Community health workers in Kajiado County: an evaluation of the community health strategy in rural Kenya
Brown, Theodore Andrew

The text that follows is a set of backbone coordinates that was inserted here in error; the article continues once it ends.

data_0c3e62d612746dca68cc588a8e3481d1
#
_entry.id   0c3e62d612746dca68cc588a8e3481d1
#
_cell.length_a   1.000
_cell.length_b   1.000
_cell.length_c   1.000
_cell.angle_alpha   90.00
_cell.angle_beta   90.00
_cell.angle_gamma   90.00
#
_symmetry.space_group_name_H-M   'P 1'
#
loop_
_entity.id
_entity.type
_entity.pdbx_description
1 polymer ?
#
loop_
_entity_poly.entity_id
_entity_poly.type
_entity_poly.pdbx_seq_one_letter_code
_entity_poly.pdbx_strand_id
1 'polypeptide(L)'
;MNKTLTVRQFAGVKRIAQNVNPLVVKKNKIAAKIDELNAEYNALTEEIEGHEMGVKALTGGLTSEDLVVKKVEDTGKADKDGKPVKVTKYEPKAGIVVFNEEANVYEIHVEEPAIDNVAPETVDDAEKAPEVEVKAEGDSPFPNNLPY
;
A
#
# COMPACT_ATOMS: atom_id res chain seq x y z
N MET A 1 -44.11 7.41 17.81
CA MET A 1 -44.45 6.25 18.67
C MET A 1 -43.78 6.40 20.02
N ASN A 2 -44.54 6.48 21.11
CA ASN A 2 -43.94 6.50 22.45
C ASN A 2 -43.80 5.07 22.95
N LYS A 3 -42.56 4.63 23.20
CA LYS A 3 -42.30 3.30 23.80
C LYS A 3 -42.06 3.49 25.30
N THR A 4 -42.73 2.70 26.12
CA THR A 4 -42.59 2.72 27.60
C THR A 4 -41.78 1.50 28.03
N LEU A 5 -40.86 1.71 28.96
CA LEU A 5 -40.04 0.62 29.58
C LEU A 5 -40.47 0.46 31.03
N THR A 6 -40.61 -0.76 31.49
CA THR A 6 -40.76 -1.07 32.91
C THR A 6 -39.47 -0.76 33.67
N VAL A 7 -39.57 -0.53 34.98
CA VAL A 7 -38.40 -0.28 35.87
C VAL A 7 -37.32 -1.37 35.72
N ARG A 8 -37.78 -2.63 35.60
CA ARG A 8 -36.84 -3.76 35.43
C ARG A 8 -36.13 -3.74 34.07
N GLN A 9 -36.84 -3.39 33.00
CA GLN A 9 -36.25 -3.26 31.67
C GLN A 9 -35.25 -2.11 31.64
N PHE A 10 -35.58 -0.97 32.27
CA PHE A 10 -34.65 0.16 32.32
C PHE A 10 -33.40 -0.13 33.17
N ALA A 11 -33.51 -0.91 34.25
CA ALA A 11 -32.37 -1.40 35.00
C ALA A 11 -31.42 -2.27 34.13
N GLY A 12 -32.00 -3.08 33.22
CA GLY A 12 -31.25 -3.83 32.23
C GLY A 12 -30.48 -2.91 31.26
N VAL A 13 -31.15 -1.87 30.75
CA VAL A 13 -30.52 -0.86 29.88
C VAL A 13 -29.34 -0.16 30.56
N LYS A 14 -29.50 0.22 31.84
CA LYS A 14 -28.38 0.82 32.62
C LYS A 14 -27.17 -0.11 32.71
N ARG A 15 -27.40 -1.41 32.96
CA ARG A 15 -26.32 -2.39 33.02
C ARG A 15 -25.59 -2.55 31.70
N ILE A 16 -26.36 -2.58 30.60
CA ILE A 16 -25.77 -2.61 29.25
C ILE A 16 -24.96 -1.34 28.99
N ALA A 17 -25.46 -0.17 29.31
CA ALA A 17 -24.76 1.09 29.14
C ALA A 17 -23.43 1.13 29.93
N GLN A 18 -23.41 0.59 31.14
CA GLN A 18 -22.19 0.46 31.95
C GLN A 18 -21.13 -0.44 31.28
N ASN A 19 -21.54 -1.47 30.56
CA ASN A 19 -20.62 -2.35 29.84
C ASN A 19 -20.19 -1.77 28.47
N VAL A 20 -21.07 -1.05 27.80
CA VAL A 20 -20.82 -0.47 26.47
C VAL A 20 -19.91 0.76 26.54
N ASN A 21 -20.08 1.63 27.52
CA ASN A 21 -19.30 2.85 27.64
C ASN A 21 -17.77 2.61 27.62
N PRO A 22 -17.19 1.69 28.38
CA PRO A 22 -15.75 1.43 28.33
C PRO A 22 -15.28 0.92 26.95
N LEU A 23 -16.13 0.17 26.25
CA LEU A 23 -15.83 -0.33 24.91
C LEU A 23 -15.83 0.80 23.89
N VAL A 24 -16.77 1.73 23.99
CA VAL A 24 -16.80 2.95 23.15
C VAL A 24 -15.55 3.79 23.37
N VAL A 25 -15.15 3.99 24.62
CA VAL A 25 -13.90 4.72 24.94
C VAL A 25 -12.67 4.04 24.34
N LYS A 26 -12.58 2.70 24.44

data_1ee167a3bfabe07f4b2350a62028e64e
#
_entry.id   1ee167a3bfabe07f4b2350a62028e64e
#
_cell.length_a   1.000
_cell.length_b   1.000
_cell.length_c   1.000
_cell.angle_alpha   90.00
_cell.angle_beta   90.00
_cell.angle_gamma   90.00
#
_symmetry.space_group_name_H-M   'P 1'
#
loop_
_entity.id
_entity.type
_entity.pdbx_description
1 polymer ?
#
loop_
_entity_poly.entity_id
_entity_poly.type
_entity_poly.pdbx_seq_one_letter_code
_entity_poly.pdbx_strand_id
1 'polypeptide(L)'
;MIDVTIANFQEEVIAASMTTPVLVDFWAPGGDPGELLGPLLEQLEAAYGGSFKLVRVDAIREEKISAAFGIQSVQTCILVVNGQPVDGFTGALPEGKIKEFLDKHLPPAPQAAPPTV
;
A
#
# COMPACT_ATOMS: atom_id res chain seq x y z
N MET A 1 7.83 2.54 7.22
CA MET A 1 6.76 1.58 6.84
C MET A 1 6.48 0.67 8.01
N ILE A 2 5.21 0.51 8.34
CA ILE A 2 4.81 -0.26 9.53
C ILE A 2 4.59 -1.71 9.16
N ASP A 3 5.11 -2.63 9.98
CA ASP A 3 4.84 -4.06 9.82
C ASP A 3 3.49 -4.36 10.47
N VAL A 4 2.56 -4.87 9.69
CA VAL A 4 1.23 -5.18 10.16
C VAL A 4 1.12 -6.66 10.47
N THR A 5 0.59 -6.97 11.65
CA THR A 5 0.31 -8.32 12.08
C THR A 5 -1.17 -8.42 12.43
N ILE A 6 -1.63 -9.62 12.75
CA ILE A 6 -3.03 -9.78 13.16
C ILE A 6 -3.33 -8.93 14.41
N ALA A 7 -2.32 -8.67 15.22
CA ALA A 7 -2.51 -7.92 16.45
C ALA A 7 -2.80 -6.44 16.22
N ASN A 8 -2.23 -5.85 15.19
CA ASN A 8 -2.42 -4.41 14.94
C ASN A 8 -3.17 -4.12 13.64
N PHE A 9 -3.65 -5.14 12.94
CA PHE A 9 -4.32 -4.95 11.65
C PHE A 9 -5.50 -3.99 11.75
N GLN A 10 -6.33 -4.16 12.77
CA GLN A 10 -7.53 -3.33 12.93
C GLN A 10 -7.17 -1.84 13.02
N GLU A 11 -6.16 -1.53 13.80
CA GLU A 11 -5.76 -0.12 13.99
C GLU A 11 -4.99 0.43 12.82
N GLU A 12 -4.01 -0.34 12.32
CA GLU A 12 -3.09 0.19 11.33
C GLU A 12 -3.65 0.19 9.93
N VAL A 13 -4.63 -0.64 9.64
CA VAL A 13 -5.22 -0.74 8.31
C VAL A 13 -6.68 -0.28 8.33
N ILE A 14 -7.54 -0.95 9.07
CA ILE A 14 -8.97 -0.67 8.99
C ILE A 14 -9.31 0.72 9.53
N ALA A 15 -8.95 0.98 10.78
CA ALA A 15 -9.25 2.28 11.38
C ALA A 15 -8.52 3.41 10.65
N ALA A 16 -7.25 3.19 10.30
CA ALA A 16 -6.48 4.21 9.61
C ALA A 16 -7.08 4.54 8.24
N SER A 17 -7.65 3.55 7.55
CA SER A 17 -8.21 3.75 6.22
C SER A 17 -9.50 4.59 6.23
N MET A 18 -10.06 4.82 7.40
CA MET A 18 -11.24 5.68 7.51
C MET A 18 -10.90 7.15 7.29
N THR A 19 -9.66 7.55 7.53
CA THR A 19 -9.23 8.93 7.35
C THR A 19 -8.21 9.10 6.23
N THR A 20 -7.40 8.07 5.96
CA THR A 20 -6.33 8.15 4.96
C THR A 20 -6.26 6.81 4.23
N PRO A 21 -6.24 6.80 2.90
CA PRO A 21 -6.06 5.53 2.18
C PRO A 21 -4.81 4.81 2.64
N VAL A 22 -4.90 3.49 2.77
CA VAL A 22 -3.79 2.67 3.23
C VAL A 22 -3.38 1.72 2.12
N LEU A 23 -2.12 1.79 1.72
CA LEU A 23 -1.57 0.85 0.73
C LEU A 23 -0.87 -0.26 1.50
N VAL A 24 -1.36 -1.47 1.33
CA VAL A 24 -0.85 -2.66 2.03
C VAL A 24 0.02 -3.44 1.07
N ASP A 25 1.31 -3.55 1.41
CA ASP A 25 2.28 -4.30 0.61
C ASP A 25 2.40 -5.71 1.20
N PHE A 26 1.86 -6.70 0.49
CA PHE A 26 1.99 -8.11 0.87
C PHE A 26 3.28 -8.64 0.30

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Between 1980 and 2000, mortality rates of children under the age of five and maternal mortality ratios declined across sub-Saharan Africa. During the same period, Kenya's mortality rates continued to rise until 2005 when the Kenyan Ministry of Health (MOH) introduced the Kenya Essential Package for Health (KEPH) in an effort to reverse its declining health indicators. The KEPH defined six service delivery levels which included the new community level, also known as level one. The Ministry of Health's plan for delivering services at the community level, known as the Community Health Strategy (CHS), called for the creation of Community Health Workers (CHWs) which the MOH hoped would produce the expected outcomes of the CHS. CHWs would be trained volunteers that were both members of the community they would serve, and selected by their community. Their training would allow them to recognize health problems, provide basic first aid, refer patients with serious problems to health facilities, conduct surveys, maintain records, provide education, and distribute supplies. In 2010, the Division of Community Health Services released an evaluation of the relevance, efficiency, and sustainability of the community health strategy. Their results showed that CHWs could produce many of the CHS's expected outcomes. In 2013, researchers from the Boston University School of Public Health and Moi University resolved to conduct a cross-sectional study for the Kenyan Ministry of Public Health and Sanitation to assess the effectiveness of the CHWs in Kajiado County. The county faced numerous health challenges and an overburdened health system. Data collection was completed over a seven-day period in June of 2013 by fourteen teams. Data was collected from 12 communities located in the areas of Rombo, Entonet, and Central Divisions of the Loitokitok sub-county within Kajiado County in rural South Kenya. Six of the selected communities had CHWs mobilized and were the intervention communities. Six communities had no registered CHWs and served as the controls. Eligibility to participate in the study was limited to permanent members of randomly selected households that housed at least one child less than five years of age and no active CHWs. Mothers of children less than five years of age were the preferred respondents. The primary and secondary outcomes were selected to address as many of the CHS's expected outcomes as possible. In an effort to compensate for the study's cross-sectional design, results were analyzed by stratifying them by each community's proximity to a hospital, the time since the CHW's last visit, and the respondent's knowledge of their CHW's name. Data was collected from 316 households, half of which were from intervention communities, and was entered into CSPro 5.0 before being exported to EpiInfo 7.1.1 for analysis. Analysis of the results suggests that the Community Health Strategy has been largely ineffective at producing its expected outcomes in Kajiado County as communities with active community health workers typically did not fare significantly better than non-CHW communities. The CHS was not entirely unsuccessful however, as mothers in CHW communities were significantly more likely to give birth at a health facility (PR: 1.41; CI: 1.15-1.72) than in non-CHW communities. Results also indicated that a community's proximity to a hospital could be a confounder in the relationship between a community's CHW status and health outcomes. The success of CHWs may have been masked by their tendency to visit households with worse health indicators more frequently.
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